The Reading Room

Le Carré Revisited

I have begun revisiting the canon of John Le Carré recently. Inspired once again by the reissues of his catalogue by the Modern Classics arm of Penguin Publishing, I have decided to reread the classics beginning with the Smiley trilogy of Tinker, Tailor, Soldier, Spy, The Honourable School Boy and Smiley’s People.

Le Carré was at the height of his powers, save for the epic A Perfect Spy and these books bring back special memories for me. The Honourable Schoolboy was a book I regularly took on trips to South East Asia where much of it is set and of course the BBC adaptation starring Alec Guinness is one of my all time great visual experiences.

I have written before about latter day Le Carré; his writing was on a downwards trajectory for some years before his death but it shouldn’t and indeed doesn’t diminish his earlier work. He maintains a remarkably loyal following and Penguin, to their credit have given his books a fresh appeal with these striking covers.

So I shall work my way through the Smiley years with a pleasing sense of nostalgia before taking a fresh, more critical look at amongst other, Our Game, The Little Drummer Girl and Call For the Dead. Penguin have breathed fresh air into the works of Len Deighton with their intriguing reissues and it is pleasing to see the appeal of the well-crafted spy novel hasn’t lost its appeal with both publishes and audience. Whilst I recognised and understood Le Carré’s desire to broaden his literary horizons there can be no doubt that his finest work lay in the theatre of the Cold War. There were may more battlefields he could have visited across the espionage globe but we have enough to be thankful for.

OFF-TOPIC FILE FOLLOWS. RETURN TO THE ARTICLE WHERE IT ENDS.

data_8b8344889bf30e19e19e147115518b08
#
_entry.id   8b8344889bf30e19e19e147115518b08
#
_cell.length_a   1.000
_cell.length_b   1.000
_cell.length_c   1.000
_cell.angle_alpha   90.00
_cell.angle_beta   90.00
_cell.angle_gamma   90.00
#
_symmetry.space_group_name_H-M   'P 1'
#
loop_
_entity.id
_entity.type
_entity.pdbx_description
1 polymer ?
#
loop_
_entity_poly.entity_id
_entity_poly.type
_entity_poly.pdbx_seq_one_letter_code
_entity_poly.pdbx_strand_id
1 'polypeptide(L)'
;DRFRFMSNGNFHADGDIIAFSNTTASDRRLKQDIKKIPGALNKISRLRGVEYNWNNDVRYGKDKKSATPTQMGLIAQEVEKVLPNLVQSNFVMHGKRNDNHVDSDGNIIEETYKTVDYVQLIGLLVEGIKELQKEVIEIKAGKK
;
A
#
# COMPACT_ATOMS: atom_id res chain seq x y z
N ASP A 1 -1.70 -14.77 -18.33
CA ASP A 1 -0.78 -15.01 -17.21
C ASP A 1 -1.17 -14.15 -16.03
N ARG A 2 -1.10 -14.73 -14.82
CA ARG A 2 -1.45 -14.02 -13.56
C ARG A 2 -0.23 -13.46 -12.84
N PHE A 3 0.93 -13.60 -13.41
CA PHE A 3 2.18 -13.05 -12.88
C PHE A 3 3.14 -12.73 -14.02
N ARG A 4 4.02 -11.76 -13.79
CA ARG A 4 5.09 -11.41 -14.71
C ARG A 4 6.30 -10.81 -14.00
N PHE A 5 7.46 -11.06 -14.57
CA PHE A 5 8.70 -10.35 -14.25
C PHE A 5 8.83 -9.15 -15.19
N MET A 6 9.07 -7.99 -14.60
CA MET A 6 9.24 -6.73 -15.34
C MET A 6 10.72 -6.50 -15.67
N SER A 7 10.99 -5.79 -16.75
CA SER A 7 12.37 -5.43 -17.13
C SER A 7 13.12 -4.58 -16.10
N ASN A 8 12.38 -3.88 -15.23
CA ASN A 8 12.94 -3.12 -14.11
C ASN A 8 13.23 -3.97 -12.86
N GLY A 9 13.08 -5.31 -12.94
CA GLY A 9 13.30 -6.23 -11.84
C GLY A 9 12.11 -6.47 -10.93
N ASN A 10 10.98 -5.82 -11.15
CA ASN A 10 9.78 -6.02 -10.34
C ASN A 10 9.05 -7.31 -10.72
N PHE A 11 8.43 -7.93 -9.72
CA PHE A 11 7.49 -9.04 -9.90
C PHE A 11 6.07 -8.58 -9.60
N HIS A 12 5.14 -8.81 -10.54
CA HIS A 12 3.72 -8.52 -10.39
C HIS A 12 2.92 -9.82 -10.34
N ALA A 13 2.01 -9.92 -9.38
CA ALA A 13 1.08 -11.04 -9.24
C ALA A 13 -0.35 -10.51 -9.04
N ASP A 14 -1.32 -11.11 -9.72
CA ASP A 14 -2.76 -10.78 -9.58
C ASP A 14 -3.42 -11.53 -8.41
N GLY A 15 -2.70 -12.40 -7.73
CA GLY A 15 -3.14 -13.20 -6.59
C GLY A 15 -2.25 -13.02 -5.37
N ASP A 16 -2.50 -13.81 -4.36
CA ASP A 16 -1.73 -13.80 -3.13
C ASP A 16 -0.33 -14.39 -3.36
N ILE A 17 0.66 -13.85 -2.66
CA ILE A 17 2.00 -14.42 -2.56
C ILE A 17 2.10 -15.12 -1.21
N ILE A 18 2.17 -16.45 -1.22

I would love to know which are your favourites and your thoughts on these latest reissues..

Categories: The Reading Room

4 replies »

  1. I don’t agree with you about the downward trajectory. There was certainly unevenness between some of the later books and his peak writing but much of the later work is written in a more fluid style – less bleak in some respects, more worldly..
    Le Carre’s work to my mind is a bit like Graham Greene who divided his writing into serious novels and entertainments.


    • Welcome to the site and thank you for commenting. I understand what you say, I do sit firmly in the camp of earlier Le Carré, for me, his later books were driven by political agenda, which is fine and his perogative to do so but I do believe his writing suffered for it. His ability to write believable dialogue had withered and maybe I simply hunkered after the old books too much. Personally I found his disdain for certain countries and politicians, though understandable, overdrawn and tiring. As for the Greene comparison I will never know how he got away with Tailor of Panama! Many thanks for your comment, it’s very welcome and appreciated


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